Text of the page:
Image and Symbol in Cinderella


An interesting image in the Cinderella stories to me was the image of
the antagonist sending a "hunter to kill and recover her lungs and liver
for dinner" (103). This image is recurring, not only in the Cinderella
stories, but in the Snow White stories as well. The antagonist, in this
case the "wicked" stepmother, is looking for evidence of her
stepdaughter's murder. The fact that she wants to ingest parts of her
stepdaughter's remains suggests that by consuming these pieces of the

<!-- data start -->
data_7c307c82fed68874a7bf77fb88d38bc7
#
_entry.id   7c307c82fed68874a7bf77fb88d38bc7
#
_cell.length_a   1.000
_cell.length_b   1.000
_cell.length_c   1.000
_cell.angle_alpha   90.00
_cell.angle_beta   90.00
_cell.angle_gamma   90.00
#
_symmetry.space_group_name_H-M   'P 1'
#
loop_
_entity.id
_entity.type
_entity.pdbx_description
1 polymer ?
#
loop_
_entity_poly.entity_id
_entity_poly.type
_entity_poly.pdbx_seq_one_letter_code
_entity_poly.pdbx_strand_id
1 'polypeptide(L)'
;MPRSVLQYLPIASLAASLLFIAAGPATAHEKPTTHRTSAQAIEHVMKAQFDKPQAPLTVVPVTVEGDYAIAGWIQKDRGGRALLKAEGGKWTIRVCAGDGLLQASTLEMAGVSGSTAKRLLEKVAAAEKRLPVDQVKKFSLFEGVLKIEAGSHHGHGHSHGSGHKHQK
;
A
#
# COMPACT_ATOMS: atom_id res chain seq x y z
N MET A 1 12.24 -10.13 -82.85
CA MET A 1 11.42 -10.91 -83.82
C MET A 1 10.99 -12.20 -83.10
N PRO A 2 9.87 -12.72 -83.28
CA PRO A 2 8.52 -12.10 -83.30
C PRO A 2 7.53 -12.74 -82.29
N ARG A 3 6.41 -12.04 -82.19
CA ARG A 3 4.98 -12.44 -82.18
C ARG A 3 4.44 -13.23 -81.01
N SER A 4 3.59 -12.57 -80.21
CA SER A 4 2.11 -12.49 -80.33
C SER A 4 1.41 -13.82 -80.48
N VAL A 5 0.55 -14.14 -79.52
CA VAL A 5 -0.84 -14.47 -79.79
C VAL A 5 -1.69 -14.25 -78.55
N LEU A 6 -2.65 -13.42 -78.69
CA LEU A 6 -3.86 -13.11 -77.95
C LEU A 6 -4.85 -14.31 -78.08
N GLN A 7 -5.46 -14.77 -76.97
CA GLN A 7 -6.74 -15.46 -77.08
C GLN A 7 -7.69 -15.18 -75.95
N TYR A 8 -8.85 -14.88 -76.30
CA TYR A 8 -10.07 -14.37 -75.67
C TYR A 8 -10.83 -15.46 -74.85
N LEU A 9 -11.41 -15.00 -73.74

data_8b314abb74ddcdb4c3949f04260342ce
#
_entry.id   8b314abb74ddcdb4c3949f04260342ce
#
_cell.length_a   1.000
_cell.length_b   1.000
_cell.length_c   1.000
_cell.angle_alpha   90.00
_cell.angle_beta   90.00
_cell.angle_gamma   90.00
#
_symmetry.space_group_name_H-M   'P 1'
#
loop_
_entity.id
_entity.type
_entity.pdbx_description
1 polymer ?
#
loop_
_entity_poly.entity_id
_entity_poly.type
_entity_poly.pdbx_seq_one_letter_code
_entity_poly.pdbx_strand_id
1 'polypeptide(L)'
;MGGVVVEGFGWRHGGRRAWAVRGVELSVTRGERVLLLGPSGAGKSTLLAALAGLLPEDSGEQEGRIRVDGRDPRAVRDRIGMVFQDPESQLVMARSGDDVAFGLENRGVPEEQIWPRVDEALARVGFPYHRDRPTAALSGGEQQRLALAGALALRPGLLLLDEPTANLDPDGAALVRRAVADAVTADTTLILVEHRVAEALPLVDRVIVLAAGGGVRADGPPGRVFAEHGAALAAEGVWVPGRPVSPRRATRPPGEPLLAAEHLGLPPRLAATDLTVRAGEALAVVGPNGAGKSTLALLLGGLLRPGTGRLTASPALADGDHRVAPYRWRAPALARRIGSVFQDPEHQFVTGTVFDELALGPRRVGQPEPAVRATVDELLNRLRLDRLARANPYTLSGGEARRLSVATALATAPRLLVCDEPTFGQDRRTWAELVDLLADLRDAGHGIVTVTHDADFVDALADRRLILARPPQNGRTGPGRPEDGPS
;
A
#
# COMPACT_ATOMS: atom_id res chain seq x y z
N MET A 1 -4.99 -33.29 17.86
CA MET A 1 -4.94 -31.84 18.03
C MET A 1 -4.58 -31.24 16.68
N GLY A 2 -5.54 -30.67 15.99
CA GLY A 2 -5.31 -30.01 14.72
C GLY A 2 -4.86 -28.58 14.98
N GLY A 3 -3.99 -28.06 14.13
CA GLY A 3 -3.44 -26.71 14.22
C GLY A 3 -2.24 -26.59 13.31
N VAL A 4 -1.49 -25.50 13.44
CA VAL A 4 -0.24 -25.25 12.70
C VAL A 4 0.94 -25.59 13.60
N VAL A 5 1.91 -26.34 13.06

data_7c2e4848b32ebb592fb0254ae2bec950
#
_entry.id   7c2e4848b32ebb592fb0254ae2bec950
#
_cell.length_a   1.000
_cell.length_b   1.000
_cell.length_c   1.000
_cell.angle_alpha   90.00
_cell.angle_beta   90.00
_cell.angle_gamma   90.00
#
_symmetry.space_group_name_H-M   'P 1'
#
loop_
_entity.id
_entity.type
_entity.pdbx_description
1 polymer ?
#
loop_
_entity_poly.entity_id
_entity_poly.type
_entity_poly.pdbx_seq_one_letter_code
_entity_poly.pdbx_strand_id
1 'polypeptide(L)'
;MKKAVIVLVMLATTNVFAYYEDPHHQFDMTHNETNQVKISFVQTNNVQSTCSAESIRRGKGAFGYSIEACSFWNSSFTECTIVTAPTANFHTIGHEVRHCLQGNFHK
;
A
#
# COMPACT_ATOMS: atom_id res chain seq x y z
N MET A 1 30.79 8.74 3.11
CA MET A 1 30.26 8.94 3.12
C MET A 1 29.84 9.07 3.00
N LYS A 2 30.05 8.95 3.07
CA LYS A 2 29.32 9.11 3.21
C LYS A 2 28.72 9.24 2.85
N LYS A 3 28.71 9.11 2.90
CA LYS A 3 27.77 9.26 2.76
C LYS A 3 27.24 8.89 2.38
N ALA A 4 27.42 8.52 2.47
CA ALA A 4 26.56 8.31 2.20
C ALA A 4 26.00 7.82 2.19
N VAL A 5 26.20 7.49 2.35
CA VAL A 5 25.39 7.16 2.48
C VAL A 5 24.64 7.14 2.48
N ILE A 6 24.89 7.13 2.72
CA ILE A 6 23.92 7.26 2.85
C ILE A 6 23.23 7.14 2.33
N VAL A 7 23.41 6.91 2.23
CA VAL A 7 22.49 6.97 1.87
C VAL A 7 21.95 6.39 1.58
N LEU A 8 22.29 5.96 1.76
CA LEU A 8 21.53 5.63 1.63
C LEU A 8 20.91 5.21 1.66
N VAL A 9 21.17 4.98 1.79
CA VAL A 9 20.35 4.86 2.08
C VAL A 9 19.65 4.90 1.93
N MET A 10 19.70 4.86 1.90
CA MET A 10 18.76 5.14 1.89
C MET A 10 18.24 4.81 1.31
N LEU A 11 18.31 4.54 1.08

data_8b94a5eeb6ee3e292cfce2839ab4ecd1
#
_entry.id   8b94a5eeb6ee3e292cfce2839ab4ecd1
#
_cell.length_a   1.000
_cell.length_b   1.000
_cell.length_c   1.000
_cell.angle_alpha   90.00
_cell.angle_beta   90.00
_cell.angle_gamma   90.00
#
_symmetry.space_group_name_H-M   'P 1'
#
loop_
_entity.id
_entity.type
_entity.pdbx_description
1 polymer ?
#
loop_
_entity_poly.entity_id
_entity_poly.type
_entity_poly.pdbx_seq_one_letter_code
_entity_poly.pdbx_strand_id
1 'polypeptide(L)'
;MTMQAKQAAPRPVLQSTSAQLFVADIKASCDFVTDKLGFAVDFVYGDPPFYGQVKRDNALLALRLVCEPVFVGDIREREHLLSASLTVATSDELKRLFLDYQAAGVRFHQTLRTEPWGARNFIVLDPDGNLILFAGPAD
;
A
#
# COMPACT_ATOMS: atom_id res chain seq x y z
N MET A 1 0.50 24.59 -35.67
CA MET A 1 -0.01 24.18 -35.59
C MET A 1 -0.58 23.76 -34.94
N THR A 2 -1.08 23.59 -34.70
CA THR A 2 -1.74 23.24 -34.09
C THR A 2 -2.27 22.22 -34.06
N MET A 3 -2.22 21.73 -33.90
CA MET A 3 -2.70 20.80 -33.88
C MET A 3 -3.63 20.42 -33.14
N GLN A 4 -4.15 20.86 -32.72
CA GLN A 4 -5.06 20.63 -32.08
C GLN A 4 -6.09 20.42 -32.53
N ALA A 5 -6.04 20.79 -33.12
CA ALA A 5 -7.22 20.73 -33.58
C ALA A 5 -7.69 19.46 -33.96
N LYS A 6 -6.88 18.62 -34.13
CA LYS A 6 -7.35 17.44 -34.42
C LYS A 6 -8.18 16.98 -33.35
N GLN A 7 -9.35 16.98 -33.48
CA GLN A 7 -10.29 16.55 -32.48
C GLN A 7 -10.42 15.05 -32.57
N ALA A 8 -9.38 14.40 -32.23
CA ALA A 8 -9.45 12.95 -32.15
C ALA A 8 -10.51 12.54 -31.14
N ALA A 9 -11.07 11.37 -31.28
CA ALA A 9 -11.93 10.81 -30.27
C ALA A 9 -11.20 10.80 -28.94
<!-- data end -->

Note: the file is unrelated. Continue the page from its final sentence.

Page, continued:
girl, the stepmother is thereby internalizing Cinderella's (or Snow
White's) power, becoming one with it.

A prominent symbolic element in the Cinderella stories is the
protagonist's finding of aid in the natural world. From animals helping
with ridiculous tasks (Grimm's "Cinderella"), gifts from a dead fish
("Yeh-hsien"), to being dressed up in the hides of animals
("Donkeyskin", "Catskin", and "The Princess in the Suit of Leather"),
the protagonists have a peace with nature that allows it to help the
with their tasks and away from harm. In "Catskin," "Donkeyskin," and
"The Princess in the Suit of Leather" specifically, the Cinderella
character assumes the outward figure of an animal, dressed in their
hides, to keep from being recognized.

Tatar, M. (1999). The Classic Fairy Tales. New York: W. W. Norton
& Co.

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